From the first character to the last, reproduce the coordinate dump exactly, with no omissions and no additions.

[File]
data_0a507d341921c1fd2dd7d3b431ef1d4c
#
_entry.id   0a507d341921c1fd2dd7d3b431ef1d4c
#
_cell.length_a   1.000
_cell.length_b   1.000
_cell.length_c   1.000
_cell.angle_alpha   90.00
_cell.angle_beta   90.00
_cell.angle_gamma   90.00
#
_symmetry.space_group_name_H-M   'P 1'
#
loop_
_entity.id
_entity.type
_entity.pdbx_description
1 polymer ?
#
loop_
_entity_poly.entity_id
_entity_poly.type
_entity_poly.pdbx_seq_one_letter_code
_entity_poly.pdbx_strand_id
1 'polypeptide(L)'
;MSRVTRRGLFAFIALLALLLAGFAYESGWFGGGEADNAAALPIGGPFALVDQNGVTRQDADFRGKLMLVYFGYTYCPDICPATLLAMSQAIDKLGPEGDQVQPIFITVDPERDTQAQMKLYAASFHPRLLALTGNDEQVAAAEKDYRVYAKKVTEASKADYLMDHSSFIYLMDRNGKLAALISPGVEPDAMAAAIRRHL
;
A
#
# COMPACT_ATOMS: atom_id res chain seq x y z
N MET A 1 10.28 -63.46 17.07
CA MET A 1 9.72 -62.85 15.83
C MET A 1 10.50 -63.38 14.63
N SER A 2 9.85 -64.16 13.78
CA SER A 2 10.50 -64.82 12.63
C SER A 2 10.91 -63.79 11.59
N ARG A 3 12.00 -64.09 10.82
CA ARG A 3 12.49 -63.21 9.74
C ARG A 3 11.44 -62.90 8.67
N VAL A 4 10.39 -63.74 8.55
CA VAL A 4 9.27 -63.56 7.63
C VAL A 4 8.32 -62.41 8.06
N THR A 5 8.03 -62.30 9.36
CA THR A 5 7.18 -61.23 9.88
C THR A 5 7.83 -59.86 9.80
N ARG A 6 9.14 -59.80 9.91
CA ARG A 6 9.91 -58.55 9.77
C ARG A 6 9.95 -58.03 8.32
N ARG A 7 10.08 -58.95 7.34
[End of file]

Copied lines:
data_0a507d341921c1fd2dd7d3b431ef1d4c
#
_entry.id   0a507d341921c1fd2dd7d3b431ef1d4c
#
_cell.length_a   1.000
_cell.length_b   1.000
_cell.length_c   1.000
_cell.angle_alpha   90.00
_cell.angle_beta   90.00
_cell.angle_gamma   90.00
#
_symmetry.space_group_name_H-M   'P 1'
#
loop_
_entity.id
_entity.type
_entity.pdbx_description
1 polymer ?
#
loop_
_entity_poly.entity_id
_entity_poly.type
_entity_poly.pdbx_seq_one_letter_code
_entity_poly.pdbx_strand_id
1 'polypeptide(L)'
;MSRVTRRGLFAFIALLALLLAGFAYESGWFGGGEADNAAALPIGGPFALVDQNGVTRQDADFRGKLMLVYFGYTYCPDICPATLLAMSQAIDKLGPEGDQVQPIFITVDPERDTQAQMKLYAASFHPRLLALTGNDEQVAAAEKDYRVYAKKVTEASKADYLMDHSSFIYLMDRNGKLAALISPGVEPDAMAAAIRRHL
;
A
#
# COMPACT_ATOMS: atom_id res chain seq x y z
N MET A 1 10.28 -63.46 17.07
CA MET A 1 9.72 -62.85 15.83
C MET A 1 10.50 -63.38 14.63
N SER A 2 9.85 -64.16 13.78
CA SER A 2 10.50 -64.82 12.63
C SER A 2 10.91 -63.79 11.59
N ARG A 3 12.00 -64.09 10.82
CA ARG A 3 12.49 -63.21 9.74
C ARG A 3 11.44 -62.90 8.67
N VAL A 4 10.39 -63.74 8.55
CA VAL A 4 9.27 -63.56 7.63
C VAL A 4 8.32 -62.41 8.06
N THR A 5 8.03 -62.30 9.36
CA THR A 5 7.18 -61.23 9.88
C THR A 5 7.83 -59.86 9.80
N ARG A 6 9.14 -59.80 9.91
CA ARG A 6 9.91 -58.55 9.77
C ARG A 6 9.95 -58.03 8.32
N ARG A 7 10.08 -58.95 7.34